One voice in the room was becoming a little more panicked – a coworker’s friend or family member was on a plane that morning somewhere in the Northeast. She was not sure where the girl had been going as she evidently traveled all the time, but for about fifteen minutes, the coworker thought that her friend was on the plane that went down in Pennsylvania. She was almost physically trying to keep herself calm and choke down panic. When the call came in from her friend, she absolutely lost it, and there were a number of us who became really choked up hearing the relief in her voice.
We continued watching as the other tower fell and it became apparent that there was no control in the situation: News reporters were scared and cut off from what was happening; false reports of attacks on other targets came in; Everything was in a constant state of confusion and there was a sense that anything could be a target at this point. It was at about this point that our building was evacuated and we were sent home for the day; We shared a building with part of Bank of America, who had evidently received terror threats.
I left for home, calling my sister, who also left work and was meeting me at my house. When i got there, two guys were finishing putting up our backyard fence. They hadn’t even heard anything about the attack. I told them to get lunch, and if they didn’t want to come back that day, I would understand. They never came back.
When I got home, I called my husband, just to hear his voice. I figured he was okay, but it made me a little nervous that Baltimore was so close to D.C. He said that he watched the whole thing in a sports bar where they were shooting, with televisions everywhere. He had called his friend who lived in D.C. He was okay. We didn’t know anyone who lived in NYC that hadn’t been accounted for, although I did think of an ex-boyfriend that I knew lived there, and I hoped that he was okay. Todd planned to rent a car and come home that way, once we realized he would not be flying out any time soon.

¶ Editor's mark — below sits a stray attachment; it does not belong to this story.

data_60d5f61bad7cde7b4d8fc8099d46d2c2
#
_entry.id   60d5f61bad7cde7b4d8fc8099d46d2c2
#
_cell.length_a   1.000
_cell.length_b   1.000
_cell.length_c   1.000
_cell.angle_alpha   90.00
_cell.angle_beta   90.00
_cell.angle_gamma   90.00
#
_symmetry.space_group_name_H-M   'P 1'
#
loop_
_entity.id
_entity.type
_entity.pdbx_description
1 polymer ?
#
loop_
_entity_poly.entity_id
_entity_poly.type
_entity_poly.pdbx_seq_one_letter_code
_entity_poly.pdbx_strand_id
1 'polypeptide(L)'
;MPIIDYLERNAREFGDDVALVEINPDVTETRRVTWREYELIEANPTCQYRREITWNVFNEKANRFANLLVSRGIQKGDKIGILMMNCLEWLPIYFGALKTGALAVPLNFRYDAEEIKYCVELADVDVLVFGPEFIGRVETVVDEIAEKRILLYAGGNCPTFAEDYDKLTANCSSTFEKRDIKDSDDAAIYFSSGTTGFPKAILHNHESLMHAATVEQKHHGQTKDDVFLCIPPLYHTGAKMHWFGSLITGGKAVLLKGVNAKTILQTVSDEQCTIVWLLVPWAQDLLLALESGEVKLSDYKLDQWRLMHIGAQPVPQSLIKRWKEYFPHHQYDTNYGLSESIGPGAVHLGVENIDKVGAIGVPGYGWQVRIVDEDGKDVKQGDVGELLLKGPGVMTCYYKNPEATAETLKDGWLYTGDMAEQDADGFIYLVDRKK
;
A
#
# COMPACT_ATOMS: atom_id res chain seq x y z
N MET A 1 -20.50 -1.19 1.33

I sat watching CNN for a long time before my sister got there. By this point, it was apparent that many, many people had died, and there began to be stories and callers who had talked to loved ones who were trapped. In particular, i will always be haunted by one girl who had talked to her brother and he had told her to tell his parents he loved them. She didn’t talk to him again.
My sister arrived not long after that and I realized it was after noon and I still hadn’t eaten. We went to Grant Central pizza in East Atlanta, ran into my next-door neighbor and his friend, and ate a slice and drank a beer and watched the coverage. There was a sense of guilt that I felt having a meal that day. Everyone on the street and in the restaurant was subdued and quiet, glued to the television, as if somehow someone would finally come on and explain the whole thing to us.
That night, I sat alone and watched more news – there was nothing but news on all day. What I remember about the later news that day was people in New York holding flyers of their loved ones, hoping someone had seen them. The whole thing was gut-wrenching and I could not stop watching, because for days and weeks after that, there was a sense that we would be hit again. President Bush spoke on television that night. I am not sure how he will be remembered as a president over the long haul, but at the time, he was pretty universally lauded as doing a good job immediately after September 11th. It seemed surreal to watch members of congress stand on the steps of the Capitol and sing together.